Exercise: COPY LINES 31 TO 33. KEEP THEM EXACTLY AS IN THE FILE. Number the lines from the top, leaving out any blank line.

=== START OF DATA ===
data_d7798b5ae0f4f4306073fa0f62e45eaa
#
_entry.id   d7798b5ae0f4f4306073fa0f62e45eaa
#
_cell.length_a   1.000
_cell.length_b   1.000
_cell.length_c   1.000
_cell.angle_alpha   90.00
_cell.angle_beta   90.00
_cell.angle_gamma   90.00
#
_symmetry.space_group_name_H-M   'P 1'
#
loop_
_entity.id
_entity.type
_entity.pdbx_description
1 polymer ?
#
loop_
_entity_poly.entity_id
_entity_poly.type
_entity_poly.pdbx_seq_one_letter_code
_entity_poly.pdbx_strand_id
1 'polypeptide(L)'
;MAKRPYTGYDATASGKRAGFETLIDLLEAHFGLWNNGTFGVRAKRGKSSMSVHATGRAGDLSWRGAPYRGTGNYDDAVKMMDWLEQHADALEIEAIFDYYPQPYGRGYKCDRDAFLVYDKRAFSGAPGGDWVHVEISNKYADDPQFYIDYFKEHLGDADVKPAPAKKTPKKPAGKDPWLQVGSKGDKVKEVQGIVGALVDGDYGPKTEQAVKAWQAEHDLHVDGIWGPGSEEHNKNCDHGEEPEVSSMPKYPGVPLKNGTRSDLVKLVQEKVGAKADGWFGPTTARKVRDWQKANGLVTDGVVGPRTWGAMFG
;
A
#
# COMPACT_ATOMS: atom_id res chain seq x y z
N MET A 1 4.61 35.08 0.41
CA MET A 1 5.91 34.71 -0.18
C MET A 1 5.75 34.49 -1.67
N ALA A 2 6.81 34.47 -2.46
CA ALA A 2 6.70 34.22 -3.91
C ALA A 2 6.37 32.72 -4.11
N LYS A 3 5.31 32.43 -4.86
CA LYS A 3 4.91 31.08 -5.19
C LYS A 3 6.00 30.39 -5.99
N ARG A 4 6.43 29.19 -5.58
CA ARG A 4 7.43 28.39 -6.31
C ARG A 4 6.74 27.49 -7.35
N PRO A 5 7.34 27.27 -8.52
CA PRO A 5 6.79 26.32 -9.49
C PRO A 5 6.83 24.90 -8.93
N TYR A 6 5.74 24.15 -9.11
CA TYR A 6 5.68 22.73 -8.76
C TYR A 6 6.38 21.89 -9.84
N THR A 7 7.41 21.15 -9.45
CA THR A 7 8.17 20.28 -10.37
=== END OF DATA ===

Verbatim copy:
N MET A 1 4.61 35.08 0.41
CA MET A 1 5.91 34.71 -0.18
C MET A 1 5.75 34.49 -1.67